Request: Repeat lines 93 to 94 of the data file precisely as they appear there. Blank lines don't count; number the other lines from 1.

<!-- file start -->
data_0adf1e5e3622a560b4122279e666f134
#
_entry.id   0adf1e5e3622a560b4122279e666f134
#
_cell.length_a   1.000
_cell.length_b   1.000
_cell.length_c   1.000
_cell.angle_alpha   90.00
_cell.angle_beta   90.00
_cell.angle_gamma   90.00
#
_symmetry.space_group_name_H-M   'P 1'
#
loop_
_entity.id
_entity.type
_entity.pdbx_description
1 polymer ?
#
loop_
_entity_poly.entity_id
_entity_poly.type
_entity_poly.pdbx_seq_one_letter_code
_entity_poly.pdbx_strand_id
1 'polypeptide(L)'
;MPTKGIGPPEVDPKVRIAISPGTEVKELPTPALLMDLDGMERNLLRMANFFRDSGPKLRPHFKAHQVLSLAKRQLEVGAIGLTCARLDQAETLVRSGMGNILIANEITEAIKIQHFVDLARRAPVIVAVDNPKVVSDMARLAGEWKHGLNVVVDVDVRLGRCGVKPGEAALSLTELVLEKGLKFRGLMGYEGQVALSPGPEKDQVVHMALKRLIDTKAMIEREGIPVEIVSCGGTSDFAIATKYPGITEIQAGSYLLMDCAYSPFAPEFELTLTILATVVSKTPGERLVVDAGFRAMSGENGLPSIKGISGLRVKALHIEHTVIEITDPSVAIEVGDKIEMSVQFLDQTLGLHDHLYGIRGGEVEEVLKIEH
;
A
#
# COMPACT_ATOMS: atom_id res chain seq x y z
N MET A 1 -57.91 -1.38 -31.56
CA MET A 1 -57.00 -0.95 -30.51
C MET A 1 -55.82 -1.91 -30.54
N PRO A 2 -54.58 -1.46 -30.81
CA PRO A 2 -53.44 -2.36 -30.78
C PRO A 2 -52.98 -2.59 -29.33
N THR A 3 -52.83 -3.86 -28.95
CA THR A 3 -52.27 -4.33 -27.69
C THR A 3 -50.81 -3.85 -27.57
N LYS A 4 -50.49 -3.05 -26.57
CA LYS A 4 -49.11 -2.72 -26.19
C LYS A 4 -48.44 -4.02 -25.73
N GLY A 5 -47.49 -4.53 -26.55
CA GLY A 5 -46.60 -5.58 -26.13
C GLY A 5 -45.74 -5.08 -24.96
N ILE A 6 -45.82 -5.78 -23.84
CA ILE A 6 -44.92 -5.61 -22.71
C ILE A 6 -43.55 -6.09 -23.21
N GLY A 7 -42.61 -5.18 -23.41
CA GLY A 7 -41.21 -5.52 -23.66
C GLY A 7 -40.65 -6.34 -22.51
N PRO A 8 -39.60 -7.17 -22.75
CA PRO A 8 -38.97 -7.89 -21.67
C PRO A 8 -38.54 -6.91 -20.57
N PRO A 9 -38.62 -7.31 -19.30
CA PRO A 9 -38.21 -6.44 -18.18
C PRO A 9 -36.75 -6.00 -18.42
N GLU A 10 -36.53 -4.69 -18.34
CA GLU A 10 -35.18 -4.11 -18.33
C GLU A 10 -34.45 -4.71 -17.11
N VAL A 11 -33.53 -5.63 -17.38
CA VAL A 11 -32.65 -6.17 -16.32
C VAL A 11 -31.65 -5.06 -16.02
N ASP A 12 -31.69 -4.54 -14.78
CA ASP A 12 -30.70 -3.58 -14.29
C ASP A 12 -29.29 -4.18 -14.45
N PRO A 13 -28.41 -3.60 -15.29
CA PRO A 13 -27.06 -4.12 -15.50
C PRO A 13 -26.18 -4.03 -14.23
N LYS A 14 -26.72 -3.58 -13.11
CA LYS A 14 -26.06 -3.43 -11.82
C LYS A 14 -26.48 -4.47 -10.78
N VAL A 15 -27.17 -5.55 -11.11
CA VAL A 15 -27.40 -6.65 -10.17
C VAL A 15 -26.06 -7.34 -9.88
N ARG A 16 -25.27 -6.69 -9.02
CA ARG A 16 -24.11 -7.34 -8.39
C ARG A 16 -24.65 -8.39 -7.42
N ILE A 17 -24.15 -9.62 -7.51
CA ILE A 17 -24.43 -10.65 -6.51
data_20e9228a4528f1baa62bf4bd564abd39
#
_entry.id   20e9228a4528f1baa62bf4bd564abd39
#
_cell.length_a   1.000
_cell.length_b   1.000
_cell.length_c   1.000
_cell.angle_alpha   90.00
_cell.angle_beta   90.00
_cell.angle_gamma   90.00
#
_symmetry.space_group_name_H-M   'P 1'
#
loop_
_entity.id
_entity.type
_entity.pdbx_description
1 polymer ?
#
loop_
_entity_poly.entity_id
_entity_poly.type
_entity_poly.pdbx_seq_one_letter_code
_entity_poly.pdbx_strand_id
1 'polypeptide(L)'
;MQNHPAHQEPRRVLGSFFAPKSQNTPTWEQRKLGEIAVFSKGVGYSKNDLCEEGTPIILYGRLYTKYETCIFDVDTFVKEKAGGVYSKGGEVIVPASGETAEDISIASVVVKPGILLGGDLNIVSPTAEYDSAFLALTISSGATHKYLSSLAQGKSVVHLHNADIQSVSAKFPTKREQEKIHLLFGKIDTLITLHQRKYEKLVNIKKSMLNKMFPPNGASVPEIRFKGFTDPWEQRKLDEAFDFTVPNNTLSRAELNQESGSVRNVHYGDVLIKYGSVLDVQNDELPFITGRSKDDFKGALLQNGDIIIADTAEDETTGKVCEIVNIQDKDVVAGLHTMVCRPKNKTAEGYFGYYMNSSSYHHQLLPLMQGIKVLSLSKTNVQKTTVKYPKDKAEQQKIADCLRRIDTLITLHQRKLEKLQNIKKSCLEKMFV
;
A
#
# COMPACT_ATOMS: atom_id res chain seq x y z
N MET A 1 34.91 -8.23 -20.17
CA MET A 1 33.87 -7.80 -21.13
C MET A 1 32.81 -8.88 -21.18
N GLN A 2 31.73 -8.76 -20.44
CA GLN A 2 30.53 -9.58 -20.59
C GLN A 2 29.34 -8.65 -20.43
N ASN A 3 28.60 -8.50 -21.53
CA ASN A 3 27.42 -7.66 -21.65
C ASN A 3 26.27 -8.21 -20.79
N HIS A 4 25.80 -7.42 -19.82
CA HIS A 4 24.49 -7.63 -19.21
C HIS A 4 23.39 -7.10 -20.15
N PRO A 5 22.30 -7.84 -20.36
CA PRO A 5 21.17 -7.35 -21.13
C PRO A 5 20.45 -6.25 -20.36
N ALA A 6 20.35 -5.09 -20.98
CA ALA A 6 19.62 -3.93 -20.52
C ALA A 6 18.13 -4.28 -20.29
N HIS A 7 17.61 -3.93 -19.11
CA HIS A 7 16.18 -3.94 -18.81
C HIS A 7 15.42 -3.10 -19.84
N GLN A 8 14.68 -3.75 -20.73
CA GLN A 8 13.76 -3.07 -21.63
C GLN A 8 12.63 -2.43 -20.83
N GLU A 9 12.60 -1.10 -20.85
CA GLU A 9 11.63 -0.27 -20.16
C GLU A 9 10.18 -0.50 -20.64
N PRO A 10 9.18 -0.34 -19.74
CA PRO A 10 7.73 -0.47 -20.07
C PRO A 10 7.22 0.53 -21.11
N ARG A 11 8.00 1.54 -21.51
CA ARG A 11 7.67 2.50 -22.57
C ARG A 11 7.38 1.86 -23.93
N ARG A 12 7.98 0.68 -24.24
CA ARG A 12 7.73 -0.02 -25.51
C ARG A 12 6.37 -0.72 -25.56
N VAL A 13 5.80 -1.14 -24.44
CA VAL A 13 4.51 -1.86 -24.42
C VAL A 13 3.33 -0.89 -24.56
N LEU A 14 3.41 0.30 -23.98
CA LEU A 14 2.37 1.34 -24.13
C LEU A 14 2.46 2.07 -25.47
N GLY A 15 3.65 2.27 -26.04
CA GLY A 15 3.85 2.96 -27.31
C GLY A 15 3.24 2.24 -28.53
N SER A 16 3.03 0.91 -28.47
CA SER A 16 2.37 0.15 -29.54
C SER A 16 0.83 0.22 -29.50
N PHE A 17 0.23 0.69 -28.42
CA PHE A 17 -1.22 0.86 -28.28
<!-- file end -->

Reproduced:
#
loop_